Sad spoiler: he's the only one to go nude in the entire show
[N.B. He's a specialist & Wolf holdover, which may make up for it]
[N.N.B. But seriously, they couldn't find a bathrobe or towel?]
(Source: slate.com)

And boy, do men have it rough in this film. Yeah, let's be realistic, they're no saints - one slimeball drew the loudest gasps of the night, for cheating Destiny by leaving three twenties instead of the agreed-on three hundreds for a custom job - but it remains kinda sad as to how they're put through the wringer. It begins, as it tends to, innocuously enough: the ladies sashay about in temptingly-revealing digs, and offer one-on-one (or four-on-one, if that's his thing; as the original has it, "while most men might be able keep their wits, and their wallets, around one scantily clad, sweet-smelling sylph, they tend to lose their grip around three or four") private life-coaching tuition to the boozed-up clients; Destiny soon discovers that the club and various hangers-on will extract a goodly chunk of this income, which to be fair did prepare her for how grant overheads and indirect costs work in academia.

If your reaction is that this exploitative business model is ripe for disruption, you'd be right. The expected dynamics, where the clubs paid the performers - their greatest assets, and why the men were there after all - had been overturned in the 1980s, which left the girls as independent contractors (a profit-enhancing dodge that Uber and the like have also used). However, the financial crisis of 2008 would tilt the balance of power back in favour of the performers, with Ramona (J.Lo) and gang realizing that the club needed their contacts plenty more than before. They meet the demand themselves for a bit, before discovering the joys of outsourcing, as those in their position often do, all the more as they were getting outcompeted by hungry newcomers from Russia and Colombia.

Here's where the cautionary lessons for entrepreneurs come in. Number One: hire good personnel. Yes, the selection's not great, given that they were recruiting from the back page of Craigslist, but as Destiny recognized, not being an addled cokehead is a reasonable requirement, even if actual morals was perhaps too much to ask for. Now, while her mentor Ramona can be a cosy mama duck, she was far too trusting of down-and-out gals. As might be inferred when someone's fleeing a hospital parking lot in her lingerie, this was a recipe for disaster.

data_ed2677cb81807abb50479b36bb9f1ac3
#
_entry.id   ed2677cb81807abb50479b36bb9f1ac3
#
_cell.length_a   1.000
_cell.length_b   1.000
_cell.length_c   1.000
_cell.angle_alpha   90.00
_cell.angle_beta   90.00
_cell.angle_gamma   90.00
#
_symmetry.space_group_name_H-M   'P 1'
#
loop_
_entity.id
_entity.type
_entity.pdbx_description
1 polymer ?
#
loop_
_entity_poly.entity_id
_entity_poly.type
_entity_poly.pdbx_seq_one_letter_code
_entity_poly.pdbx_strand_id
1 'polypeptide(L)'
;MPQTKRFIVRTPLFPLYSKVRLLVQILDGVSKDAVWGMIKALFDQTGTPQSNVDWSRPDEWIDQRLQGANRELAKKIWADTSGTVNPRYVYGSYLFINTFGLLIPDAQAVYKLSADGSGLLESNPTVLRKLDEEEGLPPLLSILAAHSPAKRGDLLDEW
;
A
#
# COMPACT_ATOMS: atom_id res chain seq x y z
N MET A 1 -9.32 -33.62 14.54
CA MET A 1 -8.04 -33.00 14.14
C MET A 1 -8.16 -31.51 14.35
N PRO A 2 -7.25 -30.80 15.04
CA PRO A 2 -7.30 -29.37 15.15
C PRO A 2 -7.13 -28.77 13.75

They might yet have survived this handicap, though, but for the second mistake - oversized greed; one can hardly miss the irony, given that this was also what brought their Wall Street bro counterparts down. Again, Destiny identified the problem beforehand: drugging the rubes to total memory loss wasn't an issue; heck, some of the overgrown frat boys probably expected it. The issue was cleaning out their bank accounts afterwards. Ramona's habit of doing so ensured that there would be next to no reliable repeat customers, which pushed them into riskier and riskier gambles... and like the traders, eventual implosion.

The scam was finally busted when a cardiologist, who had thought he was engaging a comely nursing student for a mutually-beneficial relationship, worked up the courage to report that he had been taken in four times. Destiny does get off kinda light - five years' probation - after taking a plea deal, written a book about her experiences, and apparently become an economics professor, as we have seen. It probably doesn't pay more, that said, and whether it actually qualifies as a more honourable calling would depend on what theories she's selling.

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Next: Alles Allies

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The Man Who Trolled The World (Part II)